The bloated cost of housing in Vancouver and Toronto has raised concerns among market analysts about a potential correction. Presumably, people in Canada are also worried about the price of housing.
"Surging sales in the piping hot real estate markets of Vancouver and Toronto last month prompted one of Canada's big banks to express concerns Tuesday that the cities may be at risk of a home price correction," reports Alexandra Posadzki.
"The Canadian Real Estate Association reported Tuesday that sales of existing homes rose by eight per cent in January compared to a year ago, while the national average home price soared 17 per cent," adds Posadzki.
The prices for Vancouver and Toronto outpaces even those dramatic increases, according to Posadzki. "The average sale price in greater Vancouver rose 32.3 per cent year-over-year to nearly $1.1 million, while in greater Toronto it climbed 14.2 per cent to $631,092."
The article includes more details about the Canadian housing market, especially in Ontario and British Columbia, as well as speculation about what a market correction would look like.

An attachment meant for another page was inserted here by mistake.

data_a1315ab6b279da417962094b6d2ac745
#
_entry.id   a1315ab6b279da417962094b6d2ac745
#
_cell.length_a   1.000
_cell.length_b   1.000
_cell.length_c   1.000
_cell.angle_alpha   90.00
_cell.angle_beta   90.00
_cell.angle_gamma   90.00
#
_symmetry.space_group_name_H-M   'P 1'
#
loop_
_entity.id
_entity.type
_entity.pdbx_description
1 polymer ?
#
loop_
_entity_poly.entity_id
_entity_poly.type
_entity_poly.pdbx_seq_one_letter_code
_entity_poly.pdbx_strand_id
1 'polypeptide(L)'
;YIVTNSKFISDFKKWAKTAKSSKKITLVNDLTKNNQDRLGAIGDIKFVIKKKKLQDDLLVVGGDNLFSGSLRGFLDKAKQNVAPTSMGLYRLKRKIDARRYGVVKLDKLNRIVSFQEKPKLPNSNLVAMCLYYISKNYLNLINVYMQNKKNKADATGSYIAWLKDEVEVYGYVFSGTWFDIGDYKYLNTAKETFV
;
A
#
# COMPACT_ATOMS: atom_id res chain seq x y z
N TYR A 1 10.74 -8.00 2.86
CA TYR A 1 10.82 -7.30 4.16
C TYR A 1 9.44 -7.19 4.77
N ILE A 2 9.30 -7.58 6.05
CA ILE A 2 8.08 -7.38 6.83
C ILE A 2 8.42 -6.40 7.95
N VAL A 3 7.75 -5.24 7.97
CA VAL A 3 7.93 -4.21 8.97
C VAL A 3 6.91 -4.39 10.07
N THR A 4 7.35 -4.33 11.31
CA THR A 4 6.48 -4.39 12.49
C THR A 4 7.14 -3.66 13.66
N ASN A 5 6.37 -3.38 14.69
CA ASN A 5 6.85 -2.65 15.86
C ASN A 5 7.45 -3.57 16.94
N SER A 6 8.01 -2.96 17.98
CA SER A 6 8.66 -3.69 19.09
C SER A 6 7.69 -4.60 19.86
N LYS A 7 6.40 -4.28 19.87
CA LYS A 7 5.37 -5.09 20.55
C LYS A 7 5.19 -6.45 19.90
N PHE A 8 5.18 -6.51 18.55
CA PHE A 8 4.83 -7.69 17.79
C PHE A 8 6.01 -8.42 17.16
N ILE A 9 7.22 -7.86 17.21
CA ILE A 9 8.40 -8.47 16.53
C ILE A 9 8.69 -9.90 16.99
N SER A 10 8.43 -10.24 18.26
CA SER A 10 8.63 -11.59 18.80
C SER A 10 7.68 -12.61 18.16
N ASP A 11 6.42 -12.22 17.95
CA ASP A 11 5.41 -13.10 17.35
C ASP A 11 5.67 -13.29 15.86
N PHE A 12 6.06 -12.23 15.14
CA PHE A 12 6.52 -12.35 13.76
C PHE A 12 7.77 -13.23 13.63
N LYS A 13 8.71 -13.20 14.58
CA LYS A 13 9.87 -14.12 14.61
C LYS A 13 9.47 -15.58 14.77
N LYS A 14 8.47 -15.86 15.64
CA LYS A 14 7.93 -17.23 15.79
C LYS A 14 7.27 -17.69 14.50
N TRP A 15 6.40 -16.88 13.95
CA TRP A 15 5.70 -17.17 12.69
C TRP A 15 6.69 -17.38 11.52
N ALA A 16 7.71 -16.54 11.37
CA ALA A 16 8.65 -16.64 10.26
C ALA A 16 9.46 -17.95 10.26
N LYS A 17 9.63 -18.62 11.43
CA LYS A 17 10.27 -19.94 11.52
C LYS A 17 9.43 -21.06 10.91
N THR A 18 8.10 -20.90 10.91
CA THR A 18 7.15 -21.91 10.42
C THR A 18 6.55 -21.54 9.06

In a separate article, Justin Hunter and Mike Hager report on the provincial budget process in British Columbia, where politicians promised relief on the cost of home ownership. "The reality, say academics and economists, is that the measures will do little to allow those families to get into Metro Vancouver’s superheated real estate market," according to the article.
Specifically, the budget approved this week, "increases the Property Transfer Tax on properties sold for more than $2-million, from the current 2 per cent to a rate of 3 per cent. That change is expected to pay for a new exemption from the tax on new homes sold for up to $750,000, a measure that was crafted to encourage more new home construction."
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